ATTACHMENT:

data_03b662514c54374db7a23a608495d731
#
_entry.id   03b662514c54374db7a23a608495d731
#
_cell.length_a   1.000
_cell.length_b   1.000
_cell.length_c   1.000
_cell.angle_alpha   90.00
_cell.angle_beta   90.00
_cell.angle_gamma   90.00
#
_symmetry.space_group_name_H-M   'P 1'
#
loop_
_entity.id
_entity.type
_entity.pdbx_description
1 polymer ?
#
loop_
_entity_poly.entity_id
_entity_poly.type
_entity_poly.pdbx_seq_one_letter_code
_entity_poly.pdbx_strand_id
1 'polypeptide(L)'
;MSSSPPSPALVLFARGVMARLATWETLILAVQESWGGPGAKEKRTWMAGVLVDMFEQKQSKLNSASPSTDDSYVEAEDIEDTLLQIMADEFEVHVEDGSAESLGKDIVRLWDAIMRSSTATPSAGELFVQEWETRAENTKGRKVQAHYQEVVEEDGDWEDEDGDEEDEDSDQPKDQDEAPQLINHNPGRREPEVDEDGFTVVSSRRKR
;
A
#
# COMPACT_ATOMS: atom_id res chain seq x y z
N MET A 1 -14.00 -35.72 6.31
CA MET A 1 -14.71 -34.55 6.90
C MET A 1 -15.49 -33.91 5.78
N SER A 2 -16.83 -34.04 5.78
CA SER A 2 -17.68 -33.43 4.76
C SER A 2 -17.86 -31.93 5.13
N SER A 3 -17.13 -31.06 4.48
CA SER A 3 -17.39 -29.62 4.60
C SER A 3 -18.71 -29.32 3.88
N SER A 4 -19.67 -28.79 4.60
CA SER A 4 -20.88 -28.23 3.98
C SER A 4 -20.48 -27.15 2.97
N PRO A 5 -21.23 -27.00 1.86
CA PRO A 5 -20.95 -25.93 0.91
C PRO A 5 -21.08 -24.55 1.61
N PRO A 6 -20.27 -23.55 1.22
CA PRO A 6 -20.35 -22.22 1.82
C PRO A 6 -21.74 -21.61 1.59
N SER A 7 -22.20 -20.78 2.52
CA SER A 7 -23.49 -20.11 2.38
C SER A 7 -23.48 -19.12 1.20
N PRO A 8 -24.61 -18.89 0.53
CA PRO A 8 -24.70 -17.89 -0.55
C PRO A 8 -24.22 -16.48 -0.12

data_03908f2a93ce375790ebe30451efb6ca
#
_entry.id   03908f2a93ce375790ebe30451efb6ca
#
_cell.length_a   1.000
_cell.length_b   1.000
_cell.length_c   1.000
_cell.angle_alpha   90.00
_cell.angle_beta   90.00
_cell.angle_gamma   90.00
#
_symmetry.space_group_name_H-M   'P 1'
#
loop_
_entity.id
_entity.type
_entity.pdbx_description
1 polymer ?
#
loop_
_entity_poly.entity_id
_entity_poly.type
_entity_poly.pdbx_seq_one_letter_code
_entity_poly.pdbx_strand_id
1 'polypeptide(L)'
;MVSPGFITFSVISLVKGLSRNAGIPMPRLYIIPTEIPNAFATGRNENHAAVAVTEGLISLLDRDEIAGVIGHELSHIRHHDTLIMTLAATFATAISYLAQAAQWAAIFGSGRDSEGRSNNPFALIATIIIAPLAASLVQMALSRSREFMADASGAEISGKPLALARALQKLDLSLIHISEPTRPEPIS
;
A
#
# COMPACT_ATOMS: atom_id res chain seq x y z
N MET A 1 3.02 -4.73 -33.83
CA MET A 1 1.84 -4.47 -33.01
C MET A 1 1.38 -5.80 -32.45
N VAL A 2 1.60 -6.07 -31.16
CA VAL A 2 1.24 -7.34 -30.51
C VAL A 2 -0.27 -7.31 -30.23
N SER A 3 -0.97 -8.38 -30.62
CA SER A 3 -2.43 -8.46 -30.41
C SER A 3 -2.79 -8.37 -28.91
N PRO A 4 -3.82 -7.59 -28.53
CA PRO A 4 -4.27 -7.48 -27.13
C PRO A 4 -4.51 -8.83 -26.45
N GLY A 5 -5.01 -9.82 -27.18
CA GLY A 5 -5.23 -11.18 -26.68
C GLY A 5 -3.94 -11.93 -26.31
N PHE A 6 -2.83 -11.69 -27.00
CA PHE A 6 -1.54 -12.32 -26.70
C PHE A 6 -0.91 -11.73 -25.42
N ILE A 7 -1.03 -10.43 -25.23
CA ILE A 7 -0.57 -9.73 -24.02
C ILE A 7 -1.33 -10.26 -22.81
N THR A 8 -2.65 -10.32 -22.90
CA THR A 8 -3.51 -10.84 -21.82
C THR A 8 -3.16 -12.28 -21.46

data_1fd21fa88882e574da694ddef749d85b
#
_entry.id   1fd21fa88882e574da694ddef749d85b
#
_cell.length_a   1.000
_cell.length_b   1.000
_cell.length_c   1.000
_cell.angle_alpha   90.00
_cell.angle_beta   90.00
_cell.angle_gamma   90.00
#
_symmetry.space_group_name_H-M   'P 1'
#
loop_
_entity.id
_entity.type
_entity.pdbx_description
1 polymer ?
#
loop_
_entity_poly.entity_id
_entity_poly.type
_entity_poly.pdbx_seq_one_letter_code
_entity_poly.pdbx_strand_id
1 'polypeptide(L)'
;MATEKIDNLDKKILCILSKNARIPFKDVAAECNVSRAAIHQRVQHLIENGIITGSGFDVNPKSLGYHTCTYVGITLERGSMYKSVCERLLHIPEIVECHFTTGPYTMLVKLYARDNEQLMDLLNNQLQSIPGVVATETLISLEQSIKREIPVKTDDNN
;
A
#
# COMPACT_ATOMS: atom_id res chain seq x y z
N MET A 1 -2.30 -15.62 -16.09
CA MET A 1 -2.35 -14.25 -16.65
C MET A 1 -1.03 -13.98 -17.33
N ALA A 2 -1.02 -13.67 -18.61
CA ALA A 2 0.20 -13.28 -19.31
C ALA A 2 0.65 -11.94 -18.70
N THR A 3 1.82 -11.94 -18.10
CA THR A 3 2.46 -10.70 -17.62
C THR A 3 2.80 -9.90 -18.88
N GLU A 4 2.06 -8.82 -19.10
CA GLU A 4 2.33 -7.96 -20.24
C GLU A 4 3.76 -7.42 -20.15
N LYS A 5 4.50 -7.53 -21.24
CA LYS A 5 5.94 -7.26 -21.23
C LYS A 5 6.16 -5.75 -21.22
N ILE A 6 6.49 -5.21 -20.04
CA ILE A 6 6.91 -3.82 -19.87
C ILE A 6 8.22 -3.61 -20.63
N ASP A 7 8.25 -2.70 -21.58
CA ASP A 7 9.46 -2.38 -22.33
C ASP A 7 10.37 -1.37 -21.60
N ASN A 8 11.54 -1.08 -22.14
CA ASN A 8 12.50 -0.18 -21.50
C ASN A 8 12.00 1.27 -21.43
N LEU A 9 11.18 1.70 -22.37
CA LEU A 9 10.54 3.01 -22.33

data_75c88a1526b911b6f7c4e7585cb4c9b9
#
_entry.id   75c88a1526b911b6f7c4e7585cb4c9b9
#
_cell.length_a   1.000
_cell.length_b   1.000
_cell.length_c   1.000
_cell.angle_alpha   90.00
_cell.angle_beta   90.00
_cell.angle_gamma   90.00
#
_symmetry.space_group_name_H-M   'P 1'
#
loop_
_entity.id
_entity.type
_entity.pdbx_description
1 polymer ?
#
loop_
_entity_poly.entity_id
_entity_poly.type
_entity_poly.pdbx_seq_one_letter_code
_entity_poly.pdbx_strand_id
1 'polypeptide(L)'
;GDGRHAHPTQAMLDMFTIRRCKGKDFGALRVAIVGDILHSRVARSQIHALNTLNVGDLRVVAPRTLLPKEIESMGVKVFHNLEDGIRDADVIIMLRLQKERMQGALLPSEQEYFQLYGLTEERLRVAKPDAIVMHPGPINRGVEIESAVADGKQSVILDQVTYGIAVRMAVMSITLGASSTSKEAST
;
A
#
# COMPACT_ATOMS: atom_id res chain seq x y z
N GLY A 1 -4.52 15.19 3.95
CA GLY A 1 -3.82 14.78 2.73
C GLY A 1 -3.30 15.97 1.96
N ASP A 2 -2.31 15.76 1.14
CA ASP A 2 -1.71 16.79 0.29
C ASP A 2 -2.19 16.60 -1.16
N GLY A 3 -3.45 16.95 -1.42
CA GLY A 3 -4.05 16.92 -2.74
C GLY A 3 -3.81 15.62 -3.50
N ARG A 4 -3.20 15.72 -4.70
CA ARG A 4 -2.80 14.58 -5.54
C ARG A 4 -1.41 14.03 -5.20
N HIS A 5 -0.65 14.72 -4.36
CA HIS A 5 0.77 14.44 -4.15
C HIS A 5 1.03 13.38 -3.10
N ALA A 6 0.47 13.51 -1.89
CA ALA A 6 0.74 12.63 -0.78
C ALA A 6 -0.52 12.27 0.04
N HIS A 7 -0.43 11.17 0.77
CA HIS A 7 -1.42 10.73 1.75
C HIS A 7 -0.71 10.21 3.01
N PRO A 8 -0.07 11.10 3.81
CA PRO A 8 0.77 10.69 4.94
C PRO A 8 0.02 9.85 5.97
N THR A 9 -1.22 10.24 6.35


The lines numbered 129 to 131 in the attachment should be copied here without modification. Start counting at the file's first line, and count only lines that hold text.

_entity_poly.entity_id
_entity_poly.type
_entity_poly.pdbx_seq_one_letter_code